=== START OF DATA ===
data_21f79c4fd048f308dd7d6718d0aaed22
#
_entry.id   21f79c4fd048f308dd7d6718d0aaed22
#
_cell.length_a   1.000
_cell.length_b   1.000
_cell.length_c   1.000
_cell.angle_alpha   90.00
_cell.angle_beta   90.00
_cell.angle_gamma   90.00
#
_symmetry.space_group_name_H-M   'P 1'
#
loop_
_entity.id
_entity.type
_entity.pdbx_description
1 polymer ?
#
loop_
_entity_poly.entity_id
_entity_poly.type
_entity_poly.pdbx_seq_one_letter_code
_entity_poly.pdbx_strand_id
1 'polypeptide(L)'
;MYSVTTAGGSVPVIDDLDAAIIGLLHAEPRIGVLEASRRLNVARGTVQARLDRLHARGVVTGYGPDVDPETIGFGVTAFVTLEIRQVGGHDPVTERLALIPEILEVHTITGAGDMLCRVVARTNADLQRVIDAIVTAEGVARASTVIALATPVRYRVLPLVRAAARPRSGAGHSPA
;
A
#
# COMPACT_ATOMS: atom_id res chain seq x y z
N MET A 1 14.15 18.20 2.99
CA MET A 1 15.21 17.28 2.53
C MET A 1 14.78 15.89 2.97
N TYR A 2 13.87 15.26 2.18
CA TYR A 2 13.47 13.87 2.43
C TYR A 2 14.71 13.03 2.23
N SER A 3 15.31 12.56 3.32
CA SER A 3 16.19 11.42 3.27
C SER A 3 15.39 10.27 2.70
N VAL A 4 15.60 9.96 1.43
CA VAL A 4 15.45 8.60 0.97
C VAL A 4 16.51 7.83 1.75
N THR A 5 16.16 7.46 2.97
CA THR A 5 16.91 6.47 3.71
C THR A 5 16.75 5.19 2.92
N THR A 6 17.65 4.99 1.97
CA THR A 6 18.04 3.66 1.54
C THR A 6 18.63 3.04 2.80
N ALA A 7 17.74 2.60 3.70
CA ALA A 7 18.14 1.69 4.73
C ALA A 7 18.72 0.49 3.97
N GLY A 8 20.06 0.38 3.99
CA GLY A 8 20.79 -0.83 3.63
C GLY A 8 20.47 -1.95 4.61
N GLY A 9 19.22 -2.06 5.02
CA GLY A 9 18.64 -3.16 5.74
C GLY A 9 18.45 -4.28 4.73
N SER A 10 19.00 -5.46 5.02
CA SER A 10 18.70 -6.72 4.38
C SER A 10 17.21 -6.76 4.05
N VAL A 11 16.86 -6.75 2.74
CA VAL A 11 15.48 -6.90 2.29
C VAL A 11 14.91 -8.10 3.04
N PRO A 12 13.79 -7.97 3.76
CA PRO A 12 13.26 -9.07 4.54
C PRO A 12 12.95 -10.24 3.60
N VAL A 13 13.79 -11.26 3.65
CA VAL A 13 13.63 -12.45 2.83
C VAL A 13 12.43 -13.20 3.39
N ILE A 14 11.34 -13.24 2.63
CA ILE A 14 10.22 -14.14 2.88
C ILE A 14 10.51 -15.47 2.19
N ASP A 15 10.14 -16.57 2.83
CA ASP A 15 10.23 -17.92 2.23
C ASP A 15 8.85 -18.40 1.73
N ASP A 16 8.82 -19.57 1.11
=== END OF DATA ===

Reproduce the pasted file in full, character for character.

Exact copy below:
data_21f79c4fd048f308dd7d6718d0aaed22
#
_entry.id   21f79c4fd048f308dd7d6718d0aaed22
#
_cell.length_a   1.000
_cell.length_b   1.000
_cell.length_c   1.000
_cell.angle_alpha   90.00
_cell.angle_beta   90.00
_cell.angle_gamma   90.00
#
_symmetry.space_group_name_H-M   'P 1'
#
loop_
_entity.id
_entity.type
_entity.pdbx_description
1 polymer ?
#
loop_
_entity_poly.entity_id
_entity_poly.type
_entity_poly.pdbx_seq_one_letter_code
_entity_poly.pdbx_strand_id
1 'polypeptide(L)'
;MYSVTTAGGSVPVIDDLDAAIIGLLHAEPRIGVLEASRRLNVARGTVQARLDRLHARGVVTGYGPDVDPETIGFGVTAFVTLEIRQVGGHDPVTERLALIPEILEVHTITGAGDMLCRVVARTNADLQRVIDAIVTAEGVARASTVIALATPVRYRVLPLVRAAARPRSGAGHSPA
;
A
#
# COMPACT_ATOMS: atom_id res chain seq x y z
N MET A 1 14.15 18.20 2.99
CA MET A 1 15.21 17.28 2.53
C MET A 1 14.78 15.89 2.97
N TYR A 2 13.87 15.26 2.18
CA TYR A 2 13.47 13.87 2.43
C TYR A 2 14.71 13.03 2.23
N SER A 3 15.31 12.56 3.32
CA SER A 3 16.19 11.42 3.27
C SER A 3 15.39 10.27 2.70
N VAL A 4 15.60 9.96 1.43
CA VAL A 4 15.45 8.60 0.97
C VAL A 4 16.51 7.83 1.75
N THR A 5 16.16 7.46 2.97
CA THR A 5 16.91 6.47 3.71
C THR A 5 16.75 5.19 2.92
N THR A 6 17.65 4.99 1.97
CA THR A 6 18.04 3.66 1.54
C THR A 6 18.63 3.04 2.80
N ALA A 7 17.74 2.60 3.70
CA ALA A 7 18.14 1.69 4.73
C ALA A 7 18.72 0.49 3.97
N GLY A 8 20.06 0.38 3.99
CA GLY A 8 20.79 -0.83 3.63
C GLY A 8 20.47 -1.95 4.61
N GLY A 9 19.22 -2.06 5.02
CA GLY A 9 18.64 -3.16 5.74
C GLY A 9 18.45 -4.28 4.73
N SER A 10 19.00 -5.46 5.02
CA SER A 10 18.70 -6.72 4.38
C SER A 10 17.21 -6.76 4.05
N VAL A 11 16.86 -6.75 2.74
CA VAL A 11 15.48 -6.90 2.29
C VAL A 11 14.91 -8.10 3.04
N PRO A 12 13.79 -7.97 3.76
CA PRO A 12 13.26 -9.07 4.54
C PRO A 12 12.95 -10.24 3.60
N VAL A 13 13.79 -11.26 3.65
CA VAL A 13 13.63 -12.45 2.83
C VAL A 13 12.43 -13.20 3.39
N ILE A 14 11.34 -13.24 2.63
CA ILE A 14 10.22 -14.14 2.88
C ILE A 14 10.51 -15.47 2.19
N ASP A 15 10.14 -16.57 2.83
CA ASP A 15 10.23 -17.92 2.23
C ASP A 15 8.85 -18.40 1.73
N ASP A 16 8.82 -19.57 1.11